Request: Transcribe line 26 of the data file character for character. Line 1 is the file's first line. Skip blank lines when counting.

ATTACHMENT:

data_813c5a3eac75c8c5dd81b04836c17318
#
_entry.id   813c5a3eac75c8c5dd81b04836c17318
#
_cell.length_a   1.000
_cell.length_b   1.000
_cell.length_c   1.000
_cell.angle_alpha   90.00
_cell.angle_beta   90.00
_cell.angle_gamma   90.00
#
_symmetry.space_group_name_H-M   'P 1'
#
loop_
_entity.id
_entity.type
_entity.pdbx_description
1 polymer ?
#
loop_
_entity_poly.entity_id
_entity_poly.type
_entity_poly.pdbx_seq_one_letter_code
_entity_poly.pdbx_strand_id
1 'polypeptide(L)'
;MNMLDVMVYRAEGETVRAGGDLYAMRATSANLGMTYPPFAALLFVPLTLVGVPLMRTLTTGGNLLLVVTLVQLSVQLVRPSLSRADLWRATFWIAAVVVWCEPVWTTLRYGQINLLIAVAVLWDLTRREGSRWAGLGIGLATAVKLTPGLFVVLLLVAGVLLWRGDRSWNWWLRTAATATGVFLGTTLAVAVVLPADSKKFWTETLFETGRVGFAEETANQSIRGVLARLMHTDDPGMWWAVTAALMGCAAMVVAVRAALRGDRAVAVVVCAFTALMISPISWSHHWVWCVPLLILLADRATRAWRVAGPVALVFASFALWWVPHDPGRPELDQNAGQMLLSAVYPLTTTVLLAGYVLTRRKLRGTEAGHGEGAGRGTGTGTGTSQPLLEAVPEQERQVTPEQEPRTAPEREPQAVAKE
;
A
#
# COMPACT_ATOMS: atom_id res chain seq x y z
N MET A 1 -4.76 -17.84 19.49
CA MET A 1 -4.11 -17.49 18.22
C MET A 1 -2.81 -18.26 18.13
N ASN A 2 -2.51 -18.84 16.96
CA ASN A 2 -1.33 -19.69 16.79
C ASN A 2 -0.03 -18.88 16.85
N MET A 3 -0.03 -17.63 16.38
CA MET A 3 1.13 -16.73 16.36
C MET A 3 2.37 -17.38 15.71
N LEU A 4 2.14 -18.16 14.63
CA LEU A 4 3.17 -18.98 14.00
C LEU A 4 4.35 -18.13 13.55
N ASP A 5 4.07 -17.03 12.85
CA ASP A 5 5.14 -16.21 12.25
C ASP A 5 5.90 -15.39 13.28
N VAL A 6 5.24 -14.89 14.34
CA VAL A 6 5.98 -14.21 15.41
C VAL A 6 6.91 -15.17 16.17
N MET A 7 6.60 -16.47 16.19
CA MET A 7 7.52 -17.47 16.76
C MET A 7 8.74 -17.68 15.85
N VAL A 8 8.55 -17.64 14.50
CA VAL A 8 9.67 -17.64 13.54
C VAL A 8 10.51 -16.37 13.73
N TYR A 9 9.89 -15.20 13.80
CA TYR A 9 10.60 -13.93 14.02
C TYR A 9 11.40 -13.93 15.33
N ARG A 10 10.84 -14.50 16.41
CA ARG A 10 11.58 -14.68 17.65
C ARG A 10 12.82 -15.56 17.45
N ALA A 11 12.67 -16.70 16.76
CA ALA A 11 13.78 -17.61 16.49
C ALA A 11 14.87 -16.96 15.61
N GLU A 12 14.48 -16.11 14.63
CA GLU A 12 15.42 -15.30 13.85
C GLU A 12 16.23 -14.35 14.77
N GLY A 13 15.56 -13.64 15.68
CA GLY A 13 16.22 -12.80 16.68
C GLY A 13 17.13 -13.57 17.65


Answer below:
;MNMLDVMVYRAEGETVRAGGDLYAMRATSANLGMTYPPFAALLFVPLTLVGVPLMRTLTTGGNLLLVVTLVQLSVQLVRPSLSRADLWRATFWIAAVVVWCEPVWTTLRYGQINLLIAVAVLWDLTRREGSRWAGLGIGLATAVKLTPGLFVVLLLVAGVLLWRGDRSWNWWLRTAATATGVFLGTTLAVAVVLPADSKKFWTETLFETGRVGFAEETANQSIRGVLARLMHTDDPGMWWAVTAALMGCAAMVVAVRAALRGDRAVAVVVCAFTALMISPISWSHHWVWCVPLLILLADRATRAWRVAGPVALVFASFALWWVPHDPGRPELDQNAGQMLLSAVYPLTTTVLLAGYVLTRRKLRGTEAGHGEGAGRGTGTGTGTSQPLLEAVPEQERQVTPEQEPRTAPEREPQAVAKE